Cambridge Five: Wikis

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The Cambridge Five, also known as the Cambridge Four, was a ring of spies in the UK who passed information to the Soviet Union during World War II, and at least into the early 1950s. It has been suggested they may also have passed Soviet disinformation to the Nazis. The ring included Kim Philby (cryptonym: Stanley), Donald Duart Maclean (cryptonym: Homer), Guy Burgess (cryptonym: Hicks), Anthony Blunt (cryptonym: Johnson). Several people have been suspected of being the "fifth man", but John Cairncross (cryptonym: Liszt) was identified by Oleg Gordievsky. Several others beyond these five have also been accused of being members.

Their name refers to the fact that all members became committed Communists while attending Cambridge University in the 1930s. There is some conjecture as to the precise dates they were recruited to Soviet intelligence; Anthony Blunt claimed that it did not happen until after they had graduated. Both Burgess and Blunt were Apostles - a secret, elite debating society based around Trinity and King's Colleges. Blunt, a few years older than the other ring members, was an active talent-spotter, recruiter, and Apostle as well as being Fellow at Trinity, where most of the others were undergraduates. Burgess also assisted with recruitment. John Cairncross, another Apostle, suspected by many of being the so-called 'Fifth Man', was not formally identified as such until 1990. Other Apostles accused of spying for the Soviets included Michael Whitney Straight, Nathaniel Rothschild, research fellow Lewis Daly, and Guy Liddell.

Contents

Known members

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Maclean and Burgess defect

All four were active during World War II, to various degrees of success. Philby, when he was posted in the British Embassy in Washington, D.C. after the war, learned that the U.S. and the British were searching for a British Embassy mole who was passing information to the Soviet Union, under the codename Homer. The investigators were examining and forcing breaks in VENONA, which was a certain class of Soviet cryptography messages, which had been intercepted during the World War II period. Philby learned that one of the suspects was Maclean. Realizing that he had to act fast, he ordered Burgess, who was on the embassy staff as well, and living with Philby, to warn Maclean in England, where he was serving in the Foreign Office headquarters. Burgess was recalled from the United States due to "bad behaviour", and upon reaching London, warned Maclean. In early summer 1951, Burgess and Maclean made international headlines by secretly disappearing. Their exact whereabouts were unclear for some time, but strong suspicion had them defecting to the Soviet Union; this did turn out to be correct, but was not made public until 1956, when the two appeared at a press conference in Moscow. It was immediately apparent to investigators that they had been tipped off, and Philby quickly became a prime suspect, due to his close relations with Burgess. Though Burgess was not supposed to defect at the same time as Maclean, he went along nevertheless. It has been claimed that the KGB itself ordered Burgess to go all the way to Moscow. This move damaged Philby's reputation, with many speculating that, had this not been the case, Philby could have climbed even higher in the SIS.[1]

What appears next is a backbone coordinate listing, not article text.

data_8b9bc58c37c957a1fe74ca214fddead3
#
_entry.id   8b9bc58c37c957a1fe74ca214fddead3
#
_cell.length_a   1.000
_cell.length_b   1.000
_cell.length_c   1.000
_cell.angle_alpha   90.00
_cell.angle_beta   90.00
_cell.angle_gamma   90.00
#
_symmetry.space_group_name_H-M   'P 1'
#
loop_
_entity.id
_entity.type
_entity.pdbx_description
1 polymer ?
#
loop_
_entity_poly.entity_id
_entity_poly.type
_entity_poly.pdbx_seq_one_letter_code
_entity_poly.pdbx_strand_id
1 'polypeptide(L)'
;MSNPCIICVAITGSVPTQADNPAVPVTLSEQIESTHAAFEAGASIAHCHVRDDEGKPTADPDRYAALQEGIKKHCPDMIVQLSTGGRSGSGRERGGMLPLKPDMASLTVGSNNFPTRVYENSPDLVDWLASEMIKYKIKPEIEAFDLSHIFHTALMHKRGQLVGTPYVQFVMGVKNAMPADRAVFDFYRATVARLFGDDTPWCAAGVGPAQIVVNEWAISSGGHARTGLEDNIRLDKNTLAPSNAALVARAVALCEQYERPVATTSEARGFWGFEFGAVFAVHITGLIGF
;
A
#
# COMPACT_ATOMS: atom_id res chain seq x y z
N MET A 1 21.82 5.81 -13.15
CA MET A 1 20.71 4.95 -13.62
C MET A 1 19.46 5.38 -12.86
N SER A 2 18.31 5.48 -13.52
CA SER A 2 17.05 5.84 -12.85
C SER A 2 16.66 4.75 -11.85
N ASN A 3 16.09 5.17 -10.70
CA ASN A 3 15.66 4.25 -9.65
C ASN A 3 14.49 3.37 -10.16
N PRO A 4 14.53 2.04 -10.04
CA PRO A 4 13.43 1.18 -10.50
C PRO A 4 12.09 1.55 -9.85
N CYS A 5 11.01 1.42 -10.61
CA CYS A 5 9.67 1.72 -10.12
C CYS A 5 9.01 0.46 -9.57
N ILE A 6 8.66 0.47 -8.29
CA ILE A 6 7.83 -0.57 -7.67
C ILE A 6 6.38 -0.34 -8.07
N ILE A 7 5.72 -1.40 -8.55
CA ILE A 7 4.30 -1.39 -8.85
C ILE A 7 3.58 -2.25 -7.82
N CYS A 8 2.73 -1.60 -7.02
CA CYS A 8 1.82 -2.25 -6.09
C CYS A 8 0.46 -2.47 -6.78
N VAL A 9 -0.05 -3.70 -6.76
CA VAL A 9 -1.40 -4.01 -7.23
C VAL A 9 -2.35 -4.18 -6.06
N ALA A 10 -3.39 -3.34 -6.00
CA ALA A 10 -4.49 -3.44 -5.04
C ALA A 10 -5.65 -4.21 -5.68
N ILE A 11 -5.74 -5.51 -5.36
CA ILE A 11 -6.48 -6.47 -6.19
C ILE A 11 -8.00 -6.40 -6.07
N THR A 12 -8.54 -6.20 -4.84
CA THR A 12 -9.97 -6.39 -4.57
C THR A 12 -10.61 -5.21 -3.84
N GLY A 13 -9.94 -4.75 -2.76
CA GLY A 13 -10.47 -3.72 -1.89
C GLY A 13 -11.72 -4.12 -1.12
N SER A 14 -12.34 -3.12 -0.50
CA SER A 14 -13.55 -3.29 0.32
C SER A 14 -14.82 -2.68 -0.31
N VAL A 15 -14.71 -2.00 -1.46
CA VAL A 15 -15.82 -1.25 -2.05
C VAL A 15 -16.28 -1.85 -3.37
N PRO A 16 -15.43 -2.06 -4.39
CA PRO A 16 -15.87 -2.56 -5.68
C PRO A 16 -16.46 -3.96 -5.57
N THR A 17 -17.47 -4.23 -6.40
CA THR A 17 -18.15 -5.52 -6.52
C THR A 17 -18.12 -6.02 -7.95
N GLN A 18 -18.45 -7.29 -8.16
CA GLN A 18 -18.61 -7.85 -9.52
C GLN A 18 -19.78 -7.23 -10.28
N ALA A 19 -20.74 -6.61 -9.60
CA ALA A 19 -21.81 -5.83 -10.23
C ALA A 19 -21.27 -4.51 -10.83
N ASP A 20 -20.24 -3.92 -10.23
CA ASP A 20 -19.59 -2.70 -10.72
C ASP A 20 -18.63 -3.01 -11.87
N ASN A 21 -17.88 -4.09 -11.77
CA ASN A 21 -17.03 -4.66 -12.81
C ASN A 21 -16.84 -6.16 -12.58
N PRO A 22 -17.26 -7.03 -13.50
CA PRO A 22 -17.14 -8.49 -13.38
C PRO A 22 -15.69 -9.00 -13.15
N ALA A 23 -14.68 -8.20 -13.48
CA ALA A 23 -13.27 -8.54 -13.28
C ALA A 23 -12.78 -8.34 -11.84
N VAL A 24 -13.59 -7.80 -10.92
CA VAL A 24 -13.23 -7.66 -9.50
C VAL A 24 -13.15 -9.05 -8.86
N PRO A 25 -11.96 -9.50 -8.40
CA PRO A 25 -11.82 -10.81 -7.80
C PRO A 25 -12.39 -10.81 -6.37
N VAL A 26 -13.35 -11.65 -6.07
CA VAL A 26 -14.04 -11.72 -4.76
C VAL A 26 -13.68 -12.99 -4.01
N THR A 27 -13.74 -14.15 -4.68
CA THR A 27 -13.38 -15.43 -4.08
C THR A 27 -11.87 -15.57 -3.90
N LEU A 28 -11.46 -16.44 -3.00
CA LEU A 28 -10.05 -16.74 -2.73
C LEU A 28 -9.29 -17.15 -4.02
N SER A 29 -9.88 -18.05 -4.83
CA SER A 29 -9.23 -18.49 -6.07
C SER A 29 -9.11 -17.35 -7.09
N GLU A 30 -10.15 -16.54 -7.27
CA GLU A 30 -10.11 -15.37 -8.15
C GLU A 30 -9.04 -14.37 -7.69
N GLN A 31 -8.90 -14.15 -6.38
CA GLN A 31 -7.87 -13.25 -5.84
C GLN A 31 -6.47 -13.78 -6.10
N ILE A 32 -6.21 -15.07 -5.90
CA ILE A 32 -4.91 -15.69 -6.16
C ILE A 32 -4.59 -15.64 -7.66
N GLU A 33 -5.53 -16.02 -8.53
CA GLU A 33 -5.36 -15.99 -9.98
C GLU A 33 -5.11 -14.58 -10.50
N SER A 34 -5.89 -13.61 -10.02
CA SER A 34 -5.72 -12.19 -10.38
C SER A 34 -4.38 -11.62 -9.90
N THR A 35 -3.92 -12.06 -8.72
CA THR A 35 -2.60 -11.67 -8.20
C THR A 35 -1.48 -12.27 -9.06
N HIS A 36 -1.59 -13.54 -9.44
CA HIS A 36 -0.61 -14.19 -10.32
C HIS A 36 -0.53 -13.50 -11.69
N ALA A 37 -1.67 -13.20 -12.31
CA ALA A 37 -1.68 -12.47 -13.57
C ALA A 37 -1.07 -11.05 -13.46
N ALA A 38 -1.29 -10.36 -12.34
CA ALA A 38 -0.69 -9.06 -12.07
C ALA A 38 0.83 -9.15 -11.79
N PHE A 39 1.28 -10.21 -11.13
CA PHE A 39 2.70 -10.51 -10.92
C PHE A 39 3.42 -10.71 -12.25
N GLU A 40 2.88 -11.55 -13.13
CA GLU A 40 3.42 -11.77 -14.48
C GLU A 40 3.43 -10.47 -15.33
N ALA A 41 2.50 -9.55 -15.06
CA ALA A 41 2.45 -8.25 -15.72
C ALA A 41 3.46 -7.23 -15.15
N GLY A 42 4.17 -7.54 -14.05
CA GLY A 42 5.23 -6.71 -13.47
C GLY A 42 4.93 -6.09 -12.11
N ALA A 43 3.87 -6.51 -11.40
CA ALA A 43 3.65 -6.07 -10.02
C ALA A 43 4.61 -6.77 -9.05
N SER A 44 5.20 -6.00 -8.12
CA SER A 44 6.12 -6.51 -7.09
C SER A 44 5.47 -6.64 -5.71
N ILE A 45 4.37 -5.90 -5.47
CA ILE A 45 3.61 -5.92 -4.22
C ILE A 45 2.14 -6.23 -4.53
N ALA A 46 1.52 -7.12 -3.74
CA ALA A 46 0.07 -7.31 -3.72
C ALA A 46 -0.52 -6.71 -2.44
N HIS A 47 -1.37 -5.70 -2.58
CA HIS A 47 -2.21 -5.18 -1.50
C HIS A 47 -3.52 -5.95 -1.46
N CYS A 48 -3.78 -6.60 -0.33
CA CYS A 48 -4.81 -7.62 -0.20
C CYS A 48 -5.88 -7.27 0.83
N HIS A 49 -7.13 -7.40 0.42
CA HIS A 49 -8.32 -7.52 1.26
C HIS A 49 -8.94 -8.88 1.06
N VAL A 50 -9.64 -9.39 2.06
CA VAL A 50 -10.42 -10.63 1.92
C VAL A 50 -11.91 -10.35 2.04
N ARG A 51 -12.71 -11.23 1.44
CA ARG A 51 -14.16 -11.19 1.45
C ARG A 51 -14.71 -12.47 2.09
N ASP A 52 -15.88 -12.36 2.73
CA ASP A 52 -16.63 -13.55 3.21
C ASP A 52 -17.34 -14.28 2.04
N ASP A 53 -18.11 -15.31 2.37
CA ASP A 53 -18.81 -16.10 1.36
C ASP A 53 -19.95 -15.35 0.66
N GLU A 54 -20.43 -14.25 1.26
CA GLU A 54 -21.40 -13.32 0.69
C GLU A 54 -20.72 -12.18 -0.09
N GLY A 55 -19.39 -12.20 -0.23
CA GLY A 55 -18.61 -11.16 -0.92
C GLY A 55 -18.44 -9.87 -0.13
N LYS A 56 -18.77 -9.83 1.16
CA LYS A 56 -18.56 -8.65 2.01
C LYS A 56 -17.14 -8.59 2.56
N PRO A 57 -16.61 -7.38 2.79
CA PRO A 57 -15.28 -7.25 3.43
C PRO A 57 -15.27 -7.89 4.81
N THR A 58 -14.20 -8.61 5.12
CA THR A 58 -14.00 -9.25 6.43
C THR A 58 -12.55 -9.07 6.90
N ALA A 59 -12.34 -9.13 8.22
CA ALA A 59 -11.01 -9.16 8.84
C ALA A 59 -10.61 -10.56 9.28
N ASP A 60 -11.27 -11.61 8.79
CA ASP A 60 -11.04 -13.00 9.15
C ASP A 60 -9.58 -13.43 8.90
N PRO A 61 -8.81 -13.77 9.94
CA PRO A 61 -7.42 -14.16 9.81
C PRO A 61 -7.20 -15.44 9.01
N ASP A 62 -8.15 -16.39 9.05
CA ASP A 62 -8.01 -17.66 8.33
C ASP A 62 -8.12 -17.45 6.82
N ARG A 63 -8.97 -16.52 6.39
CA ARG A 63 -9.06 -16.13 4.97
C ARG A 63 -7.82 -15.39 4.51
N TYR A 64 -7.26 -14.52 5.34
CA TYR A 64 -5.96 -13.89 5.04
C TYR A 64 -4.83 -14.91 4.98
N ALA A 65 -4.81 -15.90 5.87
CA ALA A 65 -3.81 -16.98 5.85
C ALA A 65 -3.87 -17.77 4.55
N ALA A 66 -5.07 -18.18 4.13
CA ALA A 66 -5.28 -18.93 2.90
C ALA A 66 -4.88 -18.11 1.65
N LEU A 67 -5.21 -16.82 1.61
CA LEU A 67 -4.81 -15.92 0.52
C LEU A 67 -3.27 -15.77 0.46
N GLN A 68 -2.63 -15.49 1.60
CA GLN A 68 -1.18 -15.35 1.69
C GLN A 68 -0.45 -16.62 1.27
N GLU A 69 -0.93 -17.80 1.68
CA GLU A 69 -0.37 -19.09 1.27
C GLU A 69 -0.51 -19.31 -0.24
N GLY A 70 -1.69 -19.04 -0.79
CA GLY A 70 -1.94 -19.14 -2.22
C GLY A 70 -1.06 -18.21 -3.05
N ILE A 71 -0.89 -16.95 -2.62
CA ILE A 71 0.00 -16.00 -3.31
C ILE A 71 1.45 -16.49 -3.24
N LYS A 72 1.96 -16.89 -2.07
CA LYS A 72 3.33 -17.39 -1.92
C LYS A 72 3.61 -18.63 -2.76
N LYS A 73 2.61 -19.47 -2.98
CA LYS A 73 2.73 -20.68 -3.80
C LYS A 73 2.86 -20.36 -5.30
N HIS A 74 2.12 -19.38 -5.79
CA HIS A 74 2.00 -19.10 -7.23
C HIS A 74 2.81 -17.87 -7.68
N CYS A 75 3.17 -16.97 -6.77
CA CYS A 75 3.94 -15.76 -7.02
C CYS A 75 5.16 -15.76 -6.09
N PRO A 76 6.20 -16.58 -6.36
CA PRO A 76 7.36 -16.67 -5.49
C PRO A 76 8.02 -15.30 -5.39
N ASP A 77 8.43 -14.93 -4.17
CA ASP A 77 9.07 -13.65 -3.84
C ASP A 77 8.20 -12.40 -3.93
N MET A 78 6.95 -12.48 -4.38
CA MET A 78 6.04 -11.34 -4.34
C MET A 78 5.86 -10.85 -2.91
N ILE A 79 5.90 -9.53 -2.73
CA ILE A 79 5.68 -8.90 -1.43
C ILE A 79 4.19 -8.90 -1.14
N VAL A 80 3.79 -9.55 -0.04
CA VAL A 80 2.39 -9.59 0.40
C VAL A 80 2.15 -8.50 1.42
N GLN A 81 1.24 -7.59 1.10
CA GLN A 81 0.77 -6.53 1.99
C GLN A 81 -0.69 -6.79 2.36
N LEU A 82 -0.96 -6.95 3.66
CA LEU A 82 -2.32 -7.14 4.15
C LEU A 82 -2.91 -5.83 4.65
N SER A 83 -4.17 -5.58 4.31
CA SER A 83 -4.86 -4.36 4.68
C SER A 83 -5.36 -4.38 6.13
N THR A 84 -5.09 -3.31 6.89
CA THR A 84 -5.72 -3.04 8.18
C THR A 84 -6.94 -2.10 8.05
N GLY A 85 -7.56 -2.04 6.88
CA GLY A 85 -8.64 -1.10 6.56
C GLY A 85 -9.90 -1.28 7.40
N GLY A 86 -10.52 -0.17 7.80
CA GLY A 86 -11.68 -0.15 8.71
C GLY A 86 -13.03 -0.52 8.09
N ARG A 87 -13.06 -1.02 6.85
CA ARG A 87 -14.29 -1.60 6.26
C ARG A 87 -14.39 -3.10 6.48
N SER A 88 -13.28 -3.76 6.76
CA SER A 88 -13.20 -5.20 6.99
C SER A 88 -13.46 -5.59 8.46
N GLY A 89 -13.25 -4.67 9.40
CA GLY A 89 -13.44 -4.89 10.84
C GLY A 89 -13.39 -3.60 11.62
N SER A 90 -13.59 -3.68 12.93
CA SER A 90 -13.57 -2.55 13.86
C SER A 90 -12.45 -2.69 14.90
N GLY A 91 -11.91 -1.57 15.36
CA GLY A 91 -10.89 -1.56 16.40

Philby

Investigation of Philby found several suspicious matters but nothing for which he could be prosecuted, and he was forced to resign from SIS. In 1955, he was named in the press, with questions also raised in the House of Commons, as chief suspect for "the Third Man", and he called a press conference to deny the allegation. Philby was officially cleared by then Foreign Secretary Harold MacMillan; this would later turn out to be an error based on incomplete information and bureaucratic inefficiency in the British intelligence organizations. In the later 1950s, Philby left the secret service and began working as a journalist in the Middle East; The Economist magazine provided his employment there. MI6 then re-employed him at around the same time to provide reports from that region. In 1961, defector Anatoliy Golitsyn provided information which pointed to Philby. An MI5 agent and a personal friend of Philby from his earlier MI6 days, Nicholas Elliott, was sent in 1963 to interview him in Beirut, and reported that Philby seem to know he was coming (indicating the presence of yet another mole). Nevertheless, Philby freely confessed to Elliott. Shortly afterward, apparently fearing he might be abducted in Lebanon, Philby defected to the Soviet Union, under cover of night aboard a Soviet freighter.

Blunt

MI5 received information from American Michael Straight in 1964 which pointed to Blunt's espionage; the two had known each other at Cambridge some 30 years before, and Blunt had tried to recruit Straight as a spy; Straight, who initially agreed, changed his mind a while afterwards. Blunt was interrogated by MI5, and confessed in exchange for full immunity from prosecution. By 1979 Blunt was publicly accused of being a Soviet agent by investigative journalist Andrew Boyle, in his book Climate of Treason. In November 1979, then Prime Minister Margaret Thatcher admitted to the House of Commons that Blunt had confessed to being a Soviet spy fifteen years previously. As he was in 1964 without access to classified information, he had secretly been granted formal immunity by the Attorney General in exchange for revealing everything he knew. He provided a considerable amount of information, and preventing the Soviets from discovering his confession increased the value of his information.

The "Five" were so named in 1961 when KGB defector Anatoliy Golitsyn named Maclean and Burgess as part of a "Ring of Five", with Philby a 'probable' third alongside two other agents whom he did not know. Of all the information provided by Golitsyn, the only item that was ever independently confirmed was the exposure of John Vassall. Vassall was a relatively low ranking spy who some researchers believe may have been sacrificed to protect a more senior one. At the time of Golitsyn's defection, Philby had already been accused in the press, and was living in a country with no extradition agreement with Britain. Select members of MI5 and MI6 already knew Philby to be a spy from VENONA decryptions. Golitsyn also provided other information that is widely regarded as highly improbable, such as the claim that Harold Wilson (then Prime Minister of the United Kingdom) was a KGB agent. To this day Golitsyn's reliability remains a controversial subject, and as such there is little certainty of the actual number of agents he assigned to the Cambridge spy ring. To add to the confusion, when Blunt finally confessed, he nominated several other people as among those he had recruited.